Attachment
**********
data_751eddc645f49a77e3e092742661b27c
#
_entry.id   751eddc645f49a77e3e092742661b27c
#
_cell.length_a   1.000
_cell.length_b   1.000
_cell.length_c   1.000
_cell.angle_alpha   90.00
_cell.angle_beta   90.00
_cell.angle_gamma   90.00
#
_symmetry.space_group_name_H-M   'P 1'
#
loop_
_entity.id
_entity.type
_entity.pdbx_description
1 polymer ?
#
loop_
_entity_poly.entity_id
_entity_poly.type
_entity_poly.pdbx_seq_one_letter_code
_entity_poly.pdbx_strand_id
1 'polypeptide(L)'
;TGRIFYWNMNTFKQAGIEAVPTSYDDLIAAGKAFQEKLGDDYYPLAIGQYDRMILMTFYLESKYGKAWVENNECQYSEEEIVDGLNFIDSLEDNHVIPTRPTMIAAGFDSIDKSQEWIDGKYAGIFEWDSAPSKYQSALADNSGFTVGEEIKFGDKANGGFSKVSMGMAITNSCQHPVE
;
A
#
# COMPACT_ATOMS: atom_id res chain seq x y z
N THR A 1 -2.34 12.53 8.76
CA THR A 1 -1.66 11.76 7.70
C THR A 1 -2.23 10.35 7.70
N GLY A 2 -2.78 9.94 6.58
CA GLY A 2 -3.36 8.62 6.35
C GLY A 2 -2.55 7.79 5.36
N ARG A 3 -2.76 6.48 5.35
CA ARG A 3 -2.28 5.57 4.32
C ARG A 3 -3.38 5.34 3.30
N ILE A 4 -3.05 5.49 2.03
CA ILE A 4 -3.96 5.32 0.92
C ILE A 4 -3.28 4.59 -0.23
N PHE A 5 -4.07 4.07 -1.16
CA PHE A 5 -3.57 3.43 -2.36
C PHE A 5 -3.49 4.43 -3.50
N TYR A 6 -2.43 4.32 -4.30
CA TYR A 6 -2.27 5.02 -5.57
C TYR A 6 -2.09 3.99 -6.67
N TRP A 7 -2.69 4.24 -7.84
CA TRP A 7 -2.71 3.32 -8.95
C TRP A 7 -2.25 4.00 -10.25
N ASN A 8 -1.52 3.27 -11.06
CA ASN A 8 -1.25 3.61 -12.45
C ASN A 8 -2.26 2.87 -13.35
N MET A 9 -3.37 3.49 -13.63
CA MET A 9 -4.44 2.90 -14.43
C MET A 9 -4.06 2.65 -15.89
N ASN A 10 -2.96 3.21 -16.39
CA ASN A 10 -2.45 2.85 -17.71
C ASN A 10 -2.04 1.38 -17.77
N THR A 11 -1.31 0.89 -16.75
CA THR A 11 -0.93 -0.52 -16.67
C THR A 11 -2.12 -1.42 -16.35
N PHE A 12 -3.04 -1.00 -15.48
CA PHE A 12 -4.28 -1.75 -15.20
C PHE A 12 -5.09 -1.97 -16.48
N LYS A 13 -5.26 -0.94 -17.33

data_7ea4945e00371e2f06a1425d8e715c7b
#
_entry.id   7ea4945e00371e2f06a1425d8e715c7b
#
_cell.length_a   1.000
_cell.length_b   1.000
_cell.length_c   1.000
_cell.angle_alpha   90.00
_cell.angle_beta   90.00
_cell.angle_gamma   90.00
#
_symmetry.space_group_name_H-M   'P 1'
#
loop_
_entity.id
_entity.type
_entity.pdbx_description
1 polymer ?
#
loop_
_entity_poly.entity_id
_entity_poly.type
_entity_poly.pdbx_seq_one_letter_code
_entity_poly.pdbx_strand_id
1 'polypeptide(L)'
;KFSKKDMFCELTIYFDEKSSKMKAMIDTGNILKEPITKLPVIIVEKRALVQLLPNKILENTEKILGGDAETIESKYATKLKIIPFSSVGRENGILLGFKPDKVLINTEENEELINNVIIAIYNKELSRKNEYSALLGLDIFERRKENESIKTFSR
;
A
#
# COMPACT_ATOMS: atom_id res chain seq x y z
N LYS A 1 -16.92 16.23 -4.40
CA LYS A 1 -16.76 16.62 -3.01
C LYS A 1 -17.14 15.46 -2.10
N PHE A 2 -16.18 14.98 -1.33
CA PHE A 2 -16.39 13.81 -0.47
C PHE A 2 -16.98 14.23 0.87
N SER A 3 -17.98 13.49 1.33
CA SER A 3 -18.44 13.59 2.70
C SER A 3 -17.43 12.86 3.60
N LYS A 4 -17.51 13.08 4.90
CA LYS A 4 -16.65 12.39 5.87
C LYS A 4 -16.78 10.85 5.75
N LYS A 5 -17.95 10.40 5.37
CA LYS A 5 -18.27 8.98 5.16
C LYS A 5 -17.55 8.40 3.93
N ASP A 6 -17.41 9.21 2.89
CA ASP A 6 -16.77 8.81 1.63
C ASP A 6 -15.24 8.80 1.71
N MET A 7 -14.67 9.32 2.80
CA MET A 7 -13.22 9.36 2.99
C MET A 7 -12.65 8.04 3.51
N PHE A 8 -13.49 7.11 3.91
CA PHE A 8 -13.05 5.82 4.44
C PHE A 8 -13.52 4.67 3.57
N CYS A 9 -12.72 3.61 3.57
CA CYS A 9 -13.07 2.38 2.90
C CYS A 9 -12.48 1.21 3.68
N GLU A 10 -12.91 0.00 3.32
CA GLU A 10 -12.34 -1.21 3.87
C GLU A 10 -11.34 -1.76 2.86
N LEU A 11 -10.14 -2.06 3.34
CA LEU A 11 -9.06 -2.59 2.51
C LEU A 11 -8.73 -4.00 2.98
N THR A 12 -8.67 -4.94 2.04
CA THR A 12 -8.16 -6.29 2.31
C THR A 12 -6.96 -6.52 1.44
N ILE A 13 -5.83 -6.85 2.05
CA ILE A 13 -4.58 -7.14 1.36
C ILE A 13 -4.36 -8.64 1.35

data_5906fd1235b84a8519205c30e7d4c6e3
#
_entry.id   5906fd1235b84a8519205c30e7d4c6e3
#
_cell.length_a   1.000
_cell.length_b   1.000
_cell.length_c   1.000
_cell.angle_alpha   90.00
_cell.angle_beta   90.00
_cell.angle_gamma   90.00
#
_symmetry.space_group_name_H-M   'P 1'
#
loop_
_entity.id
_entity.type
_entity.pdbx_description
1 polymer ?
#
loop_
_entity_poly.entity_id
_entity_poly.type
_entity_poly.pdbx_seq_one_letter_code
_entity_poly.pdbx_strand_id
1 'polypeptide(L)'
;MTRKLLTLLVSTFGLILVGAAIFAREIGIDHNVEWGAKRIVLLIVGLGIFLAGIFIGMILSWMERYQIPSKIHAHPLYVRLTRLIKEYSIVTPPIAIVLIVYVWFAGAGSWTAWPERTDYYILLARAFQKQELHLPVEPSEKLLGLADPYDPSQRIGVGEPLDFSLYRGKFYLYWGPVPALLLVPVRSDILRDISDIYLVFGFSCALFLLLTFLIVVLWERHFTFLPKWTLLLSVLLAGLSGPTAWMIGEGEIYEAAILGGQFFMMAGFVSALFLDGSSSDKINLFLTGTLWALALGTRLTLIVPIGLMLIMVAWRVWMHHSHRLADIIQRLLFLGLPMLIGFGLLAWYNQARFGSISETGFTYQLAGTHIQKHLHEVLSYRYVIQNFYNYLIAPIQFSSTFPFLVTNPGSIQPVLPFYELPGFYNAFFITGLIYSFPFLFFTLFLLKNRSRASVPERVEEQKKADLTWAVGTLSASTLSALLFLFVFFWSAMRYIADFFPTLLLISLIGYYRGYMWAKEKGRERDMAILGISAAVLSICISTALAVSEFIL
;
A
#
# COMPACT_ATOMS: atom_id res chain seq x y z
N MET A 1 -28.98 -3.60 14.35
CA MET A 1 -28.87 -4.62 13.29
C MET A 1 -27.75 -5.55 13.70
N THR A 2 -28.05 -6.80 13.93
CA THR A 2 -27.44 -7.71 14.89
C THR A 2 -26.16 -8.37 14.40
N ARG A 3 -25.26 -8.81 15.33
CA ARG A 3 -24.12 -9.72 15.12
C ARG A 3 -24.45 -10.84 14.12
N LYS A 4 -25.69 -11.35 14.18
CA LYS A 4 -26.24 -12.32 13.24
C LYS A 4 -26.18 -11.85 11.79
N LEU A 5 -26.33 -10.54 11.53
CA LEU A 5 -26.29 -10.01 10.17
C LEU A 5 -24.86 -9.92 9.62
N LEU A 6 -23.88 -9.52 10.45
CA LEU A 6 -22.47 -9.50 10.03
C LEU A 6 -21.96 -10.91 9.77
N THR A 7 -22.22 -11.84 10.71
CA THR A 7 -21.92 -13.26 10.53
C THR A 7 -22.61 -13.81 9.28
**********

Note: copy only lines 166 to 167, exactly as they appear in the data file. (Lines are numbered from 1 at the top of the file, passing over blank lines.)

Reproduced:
# COMPACT_ATOMS: atom_id res chain seq x y z
N MET A 1 -28.98 -3.60 14.35